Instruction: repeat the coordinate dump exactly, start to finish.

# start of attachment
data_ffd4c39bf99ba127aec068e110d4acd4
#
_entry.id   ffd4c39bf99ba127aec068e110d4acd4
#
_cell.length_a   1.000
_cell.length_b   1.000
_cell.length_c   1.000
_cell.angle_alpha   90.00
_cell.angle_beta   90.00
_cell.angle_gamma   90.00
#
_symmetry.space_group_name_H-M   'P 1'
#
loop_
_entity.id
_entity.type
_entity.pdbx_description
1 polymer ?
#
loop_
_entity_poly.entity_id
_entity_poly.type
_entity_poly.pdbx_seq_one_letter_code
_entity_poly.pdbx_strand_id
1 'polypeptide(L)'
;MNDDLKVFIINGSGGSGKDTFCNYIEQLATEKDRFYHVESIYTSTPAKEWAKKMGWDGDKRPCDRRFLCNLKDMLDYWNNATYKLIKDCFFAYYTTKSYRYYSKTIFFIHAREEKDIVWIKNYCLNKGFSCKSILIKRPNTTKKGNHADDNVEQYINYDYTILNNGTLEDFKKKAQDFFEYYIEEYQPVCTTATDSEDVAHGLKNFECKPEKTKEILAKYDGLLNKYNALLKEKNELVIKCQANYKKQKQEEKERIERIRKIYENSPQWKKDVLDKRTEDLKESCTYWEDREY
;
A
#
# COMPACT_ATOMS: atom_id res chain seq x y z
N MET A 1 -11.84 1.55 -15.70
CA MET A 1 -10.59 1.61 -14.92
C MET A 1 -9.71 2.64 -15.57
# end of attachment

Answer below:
data_ffd4c39bf99ba127aec068e110d4acd4
#
_entry.id   ffd4c39bf99ba127aec068e110d4acd4
#
_cell.length_a   1.000
_cell.length_b   1.000
_cell.length_c   1.000
_cell.angle_alpha   90.00
_cell.angle_beta   90.00
_cell.angle_gamma   90.00
#
_symmetry.space_group_name_H-M   'P 1'
#
loop_
_entity.id
_entity.type
_entity.pdbx_description
1 polymer ?
#
loop_
_entity_poly.entity_id
_entity_poly.type
_entity_poly.pdbx_seq_one_letter_code
_entity_poly.pdbx_strand_id
1 'polypeptide(L)'
;MNDDLKVFIINGSGGSGKDTFCNYIEQLATEKDRFYHVESIYTSTPAKEWAKKMGWDGDKRPCDRRFLCNLKDMLDYWNNATYKLIKDCFFAYYTTKSYRYYSKTIFFIHAREEKDIVWIKNYCLNKGFSCKSILIKRPNTTKKGNHADDNVEQYINYDYTILNNGTLEDFKKKAQDFFEYYIEEYQPVCTTATDSEDVAHGLKNFECKPEKTKEILAKYDGLLNKYNALLKEKNELVIKCQANYKKQKQEEKERIERIRKIYENSPQWKKDVLDKRTEDLKESCTYWEDREY
;
A
#
# COMPACT_ATOMS: atom_id res chain seq x y z
N MET A 1 -11.84 1.55 -15.70
CA MET A 1 -10.59 1.61 -14.92
C MET A 1 -9.71 2.64 -15.57